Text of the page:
A troubling new piece of proposed legislation (HB 803) puts Florida’s submerged (and likely all) cultural resources on public lands at risk by amending the state’s statutes relating to the discovery of “isolated” historic or archaeological artifacts. The changes would compel the state to implement a program by which private individuals could apply for an annual permit (for $100) that allows them to “discover” and remove artifacts on State submerged lands and even officially transfers ownership of these artifacts to the permit holder. The only legal requirements: 1) individuals have to promise to report their finds and 2) no tools are allowed for excavation… ***EXCEPT*** trowels, shovels, or any other “hand-held implement” (jeez, I’m glad they narrowed that down).
While this bill ostensibly only applies to submerged and isolated artifacts, this change in the statutes would in effect endanger all archaeological and historical sites on public lands. There are so many issues that could come out of this, but two huge problems I see with this legislation are these:
First, applying the term “isolated” to essentially all artifacts found in rivers or lake bottoms assumes a priori that they are not part of sites with potentially intact contexts. Indiscriminate digging certainly does not facilitate determining if such contexts are present. As one of our own SEACU contributors can attest (ah-hem…Morgan Smith), important stratigraphic sites can be found in underwater contexts! And to rely on non-professional diggers to make such determinations (who potentially stand to make $$$ by selling said artifacts) is like putting the fox in the hen-house and saying it can eat only the “abandoned” eggs.
Second, even though this bill deals exclusively with submerged public lands (lake bottoms and rivers), I suspect that it would be incredibly difficult to prevent dry land digging once access was granted. I suppose it is a matter of trust to hope that permit holders will restrict their activities to rivers and lakes, and that they will report honestly, but when there is a financial incentive to mine public lands for artifacts, that trust evaporates. The stated maximum penalty for violations of this program being only $1000 does not seem like it would be an effective deterrent when a quick search of eBay suggests “authentic” artifacts can bring in multiple thousands of dollars for a single piece.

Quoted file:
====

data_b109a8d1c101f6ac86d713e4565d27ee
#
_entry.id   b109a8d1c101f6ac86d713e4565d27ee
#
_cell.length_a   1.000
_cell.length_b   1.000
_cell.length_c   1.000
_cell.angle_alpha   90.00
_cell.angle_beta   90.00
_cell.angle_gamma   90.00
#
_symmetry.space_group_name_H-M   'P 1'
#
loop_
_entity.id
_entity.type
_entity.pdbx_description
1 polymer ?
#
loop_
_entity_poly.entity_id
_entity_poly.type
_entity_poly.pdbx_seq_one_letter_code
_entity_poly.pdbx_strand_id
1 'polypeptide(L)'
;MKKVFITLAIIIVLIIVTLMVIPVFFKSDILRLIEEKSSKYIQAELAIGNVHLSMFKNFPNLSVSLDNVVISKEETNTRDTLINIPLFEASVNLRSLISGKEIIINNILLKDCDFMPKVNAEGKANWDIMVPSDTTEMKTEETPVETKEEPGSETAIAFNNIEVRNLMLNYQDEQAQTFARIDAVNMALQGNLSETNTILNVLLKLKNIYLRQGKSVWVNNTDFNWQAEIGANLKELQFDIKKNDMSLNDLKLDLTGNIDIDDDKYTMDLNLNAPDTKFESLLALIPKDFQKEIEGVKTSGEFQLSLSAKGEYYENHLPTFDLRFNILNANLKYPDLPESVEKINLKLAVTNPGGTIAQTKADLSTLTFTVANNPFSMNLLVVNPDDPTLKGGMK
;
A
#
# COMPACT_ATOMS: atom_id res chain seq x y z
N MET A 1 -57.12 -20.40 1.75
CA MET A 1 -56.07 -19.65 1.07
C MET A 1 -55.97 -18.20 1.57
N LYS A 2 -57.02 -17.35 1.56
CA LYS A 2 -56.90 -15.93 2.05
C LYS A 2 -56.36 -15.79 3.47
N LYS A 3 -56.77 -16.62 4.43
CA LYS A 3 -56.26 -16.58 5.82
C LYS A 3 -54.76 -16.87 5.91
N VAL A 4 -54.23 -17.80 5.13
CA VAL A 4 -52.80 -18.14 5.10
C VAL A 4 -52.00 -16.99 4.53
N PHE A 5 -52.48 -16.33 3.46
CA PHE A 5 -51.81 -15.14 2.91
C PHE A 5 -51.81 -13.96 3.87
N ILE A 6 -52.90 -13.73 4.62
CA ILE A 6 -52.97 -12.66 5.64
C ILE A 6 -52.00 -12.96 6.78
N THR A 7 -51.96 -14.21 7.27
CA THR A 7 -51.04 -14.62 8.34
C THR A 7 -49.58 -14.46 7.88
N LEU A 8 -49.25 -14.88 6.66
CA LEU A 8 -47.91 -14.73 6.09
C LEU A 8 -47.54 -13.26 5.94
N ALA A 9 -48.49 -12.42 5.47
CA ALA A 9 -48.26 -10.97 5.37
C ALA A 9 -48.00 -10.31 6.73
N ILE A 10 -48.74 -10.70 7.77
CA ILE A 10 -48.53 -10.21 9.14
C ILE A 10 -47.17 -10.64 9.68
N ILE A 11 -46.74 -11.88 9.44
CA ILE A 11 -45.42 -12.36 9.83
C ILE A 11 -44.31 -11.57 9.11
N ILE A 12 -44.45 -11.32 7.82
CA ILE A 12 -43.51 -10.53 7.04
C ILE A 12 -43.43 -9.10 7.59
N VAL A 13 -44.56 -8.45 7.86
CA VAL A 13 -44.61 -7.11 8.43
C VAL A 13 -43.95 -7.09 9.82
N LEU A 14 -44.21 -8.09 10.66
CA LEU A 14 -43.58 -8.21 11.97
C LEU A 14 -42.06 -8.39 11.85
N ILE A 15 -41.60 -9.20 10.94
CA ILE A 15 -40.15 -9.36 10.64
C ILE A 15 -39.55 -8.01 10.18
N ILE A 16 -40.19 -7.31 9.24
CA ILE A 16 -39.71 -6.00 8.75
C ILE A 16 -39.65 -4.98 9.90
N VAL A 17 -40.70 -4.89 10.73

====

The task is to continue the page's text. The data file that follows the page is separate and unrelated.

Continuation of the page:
I understand that looting and theft of natural and cultural resources already occur on public lands with disturbing regularity, but the solution should not be to simply open the doors to looters for $100 a pop.
If you live in Florida, or work in Florida, or if you know people in Florida, please contact the appropriate state representatives and encourage them to reject this attempt to legalize the destruction of archaeological and cultural heritage sites on public lands!
PS. What did I miss? I know there are other important facets to this issue. Please feel free to add to this conversation in the comments!
PPS. Thanks to Tanya Peres Lemons for bringing this to our attention here at SEACU.